Updated report writing standards
The Scheme is making changes to how Monitor reports are produced which will affect all reports written after 1 August and these are detailed below.
Please note that this does not impact upon scoring in any way and only affects how the report is written.
Use of bold italics
The Scheme previously asked Monitors to support a score of 8 by having at least one bold italic comment in that section of the report. This guidance was introduced to assist those site managers who are keen to achieve the highest scores and wanted some direction from the Monitor. By definition, a site achieving an 8 point score is addressing all applicable questions and prompts to an excellent standard and the bold italic comments are therefore occasionally causing confusion and frustration for both Monitors and the sites and companies receiving the reports.
The Scheme is now able to point contractors looking for higher scores towards a number of other resources for inspiration such as the Best Practice Hub
, Spotlight on… campaigns
and Advanced Workshops
. It is therefore now the right time to update this report writing requirement.
Therefore bold italicised comments will no longer appear on 8 point scores. Monitors may still offer suggestions on areas for improvement on an 8 point score if there is something appropriate that could be done, but this should just appear in normal text, and no longer in bold italics.
Detailed summary of findings
Ordinarily all Code sections should address all the Checklist items in so far as they are relevant and applicable to the site in question.
However for high scoring sections (8 points or higher only) it would be appropriate to concentrate on the most impressive aspects of performance and not refer necessarily to some of the more routine aspects of compliance such as the control of radios and mobile phones; the presence and use of spill kits; the presence of a hazard board; having an open door policy in relation to workforce consultation etc.
In these instances, the narrative should focus on the truly excellent or exceptional aspects of what was seen or discussed. We can safely assume that everything was being addressed, hence the 8 point score, and just pick out the ‘best’ or more interesting aspects of what was witnessed or discussed at the time of the visit that led to the high score.
For low scoring sections (scores of 5 or lower only) it would be appropriate to focus on the areas for improvement. In these circumstances it may be best not to mention the absence of higher-level aspirational performance such as leaving a legacy; conducting safety campaigns and providing financial advice and counselling services. Of course, within a low scoring section, Monitors should continue to recognise and praise positive performance and good practice so that a report is not unnecessarily negative.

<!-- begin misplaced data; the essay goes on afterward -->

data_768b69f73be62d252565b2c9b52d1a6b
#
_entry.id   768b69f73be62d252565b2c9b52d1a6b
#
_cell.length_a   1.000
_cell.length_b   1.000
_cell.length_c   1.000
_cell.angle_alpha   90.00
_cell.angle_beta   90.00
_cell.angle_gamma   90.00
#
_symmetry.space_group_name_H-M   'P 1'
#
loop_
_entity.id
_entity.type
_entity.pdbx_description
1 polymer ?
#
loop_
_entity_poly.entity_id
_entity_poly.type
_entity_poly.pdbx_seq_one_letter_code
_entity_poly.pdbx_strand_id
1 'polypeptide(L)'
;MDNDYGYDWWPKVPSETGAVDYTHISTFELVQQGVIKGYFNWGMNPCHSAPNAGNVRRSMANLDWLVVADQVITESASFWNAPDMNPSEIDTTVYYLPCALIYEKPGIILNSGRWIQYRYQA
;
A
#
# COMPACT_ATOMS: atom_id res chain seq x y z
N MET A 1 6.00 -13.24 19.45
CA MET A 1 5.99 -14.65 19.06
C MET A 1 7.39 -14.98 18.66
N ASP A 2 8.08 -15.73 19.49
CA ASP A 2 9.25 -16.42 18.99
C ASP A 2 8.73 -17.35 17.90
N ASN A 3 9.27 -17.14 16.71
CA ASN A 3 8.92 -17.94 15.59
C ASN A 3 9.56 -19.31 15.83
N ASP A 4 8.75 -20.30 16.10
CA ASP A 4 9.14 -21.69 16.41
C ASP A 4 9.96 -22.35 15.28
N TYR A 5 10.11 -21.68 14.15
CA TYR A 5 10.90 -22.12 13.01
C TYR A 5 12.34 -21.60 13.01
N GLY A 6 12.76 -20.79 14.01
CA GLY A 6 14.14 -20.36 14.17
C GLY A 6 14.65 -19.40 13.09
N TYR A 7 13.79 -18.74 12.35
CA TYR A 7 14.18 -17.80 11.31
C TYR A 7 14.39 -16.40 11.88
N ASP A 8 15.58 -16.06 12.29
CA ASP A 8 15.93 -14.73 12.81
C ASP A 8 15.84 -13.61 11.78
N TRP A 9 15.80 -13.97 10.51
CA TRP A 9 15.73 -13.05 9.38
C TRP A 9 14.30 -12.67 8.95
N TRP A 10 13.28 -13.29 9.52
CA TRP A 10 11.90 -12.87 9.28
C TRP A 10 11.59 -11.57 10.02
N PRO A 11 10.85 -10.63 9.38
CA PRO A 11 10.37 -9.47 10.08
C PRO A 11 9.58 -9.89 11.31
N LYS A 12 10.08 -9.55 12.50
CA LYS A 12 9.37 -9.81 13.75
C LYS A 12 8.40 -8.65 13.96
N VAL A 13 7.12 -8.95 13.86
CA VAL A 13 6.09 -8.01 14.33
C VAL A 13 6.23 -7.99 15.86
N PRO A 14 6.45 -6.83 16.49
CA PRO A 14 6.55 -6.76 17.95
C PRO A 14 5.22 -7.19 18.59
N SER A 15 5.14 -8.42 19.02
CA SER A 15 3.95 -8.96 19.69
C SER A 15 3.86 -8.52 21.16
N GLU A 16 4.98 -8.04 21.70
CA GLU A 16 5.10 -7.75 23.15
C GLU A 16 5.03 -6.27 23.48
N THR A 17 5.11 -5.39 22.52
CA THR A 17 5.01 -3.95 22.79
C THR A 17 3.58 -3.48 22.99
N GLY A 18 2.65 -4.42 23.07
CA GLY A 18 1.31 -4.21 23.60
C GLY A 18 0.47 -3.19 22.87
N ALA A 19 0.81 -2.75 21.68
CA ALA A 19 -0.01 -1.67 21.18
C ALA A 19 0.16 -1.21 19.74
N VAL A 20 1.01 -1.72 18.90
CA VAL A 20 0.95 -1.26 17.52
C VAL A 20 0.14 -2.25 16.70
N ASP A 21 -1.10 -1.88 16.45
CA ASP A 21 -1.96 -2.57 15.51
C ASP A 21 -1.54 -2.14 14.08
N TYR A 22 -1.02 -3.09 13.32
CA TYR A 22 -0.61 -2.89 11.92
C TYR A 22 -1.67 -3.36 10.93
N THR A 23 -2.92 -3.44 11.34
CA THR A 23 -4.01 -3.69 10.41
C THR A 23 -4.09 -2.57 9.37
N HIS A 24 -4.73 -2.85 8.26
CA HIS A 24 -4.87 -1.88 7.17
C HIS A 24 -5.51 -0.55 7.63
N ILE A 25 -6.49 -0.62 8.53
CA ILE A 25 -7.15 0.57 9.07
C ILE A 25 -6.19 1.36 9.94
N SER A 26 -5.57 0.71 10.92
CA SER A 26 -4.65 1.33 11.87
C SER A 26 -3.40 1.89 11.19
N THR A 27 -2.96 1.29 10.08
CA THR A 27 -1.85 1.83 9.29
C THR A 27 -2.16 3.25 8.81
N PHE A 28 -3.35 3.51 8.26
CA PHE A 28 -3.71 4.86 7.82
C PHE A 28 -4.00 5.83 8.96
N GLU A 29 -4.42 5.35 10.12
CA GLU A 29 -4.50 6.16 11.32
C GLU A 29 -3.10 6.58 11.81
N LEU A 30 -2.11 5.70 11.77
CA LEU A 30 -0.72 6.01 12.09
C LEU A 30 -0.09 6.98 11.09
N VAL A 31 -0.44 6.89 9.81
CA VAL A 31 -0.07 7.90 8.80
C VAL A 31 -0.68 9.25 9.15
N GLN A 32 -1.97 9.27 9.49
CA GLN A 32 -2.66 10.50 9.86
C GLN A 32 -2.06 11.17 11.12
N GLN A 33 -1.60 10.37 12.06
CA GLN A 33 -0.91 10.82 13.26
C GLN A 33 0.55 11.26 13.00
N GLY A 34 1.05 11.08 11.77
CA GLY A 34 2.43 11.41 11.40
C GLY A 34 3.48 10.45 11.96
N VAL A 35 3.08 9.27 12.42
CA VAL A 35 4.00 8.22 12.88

It has been agreed that nothing should change for scores of 6 and 7.
- You will no longer see bold italic comments on 8 point scores.
- The report narrative for a low scoring section of 5 or less will detail what was seen, i.e. reference all Checklist items, including routine requirements but use bold italics to focus on the fundamentals which are not being achieved and should not necessarily reference some of the more aspirational requirements.
- High scoring sections of 8 or higher should focus on what has made that site excellent or exceptional, commenting on what they do well and what was interesting and/or unusual. It does not need to reference the routine aspects which could be considered a ‘given’ on a high scoring site.
- Scores of 6 or 7 remain unchanged.
- These changes do not impact upon scoring in any way and only affect how the report is written.
These changes to the detailed summary of findings should encourage Monitors to focus on the relevant rather than the routine or inappropriate. Sites scoring poorly need to be encouraged to achieve compliance or perhaps move from barely ‘compliant’ to ‘good’ – a report detailing every single thing they are not doing can be demoralising, overwhelming and may not result in improvement. Likewise, a site scoring well should be recognised for the excellent and outstanding things it is doing rather than receiving a list of everything they are doing, including what many would consider to be routine requirements on a high scoring site.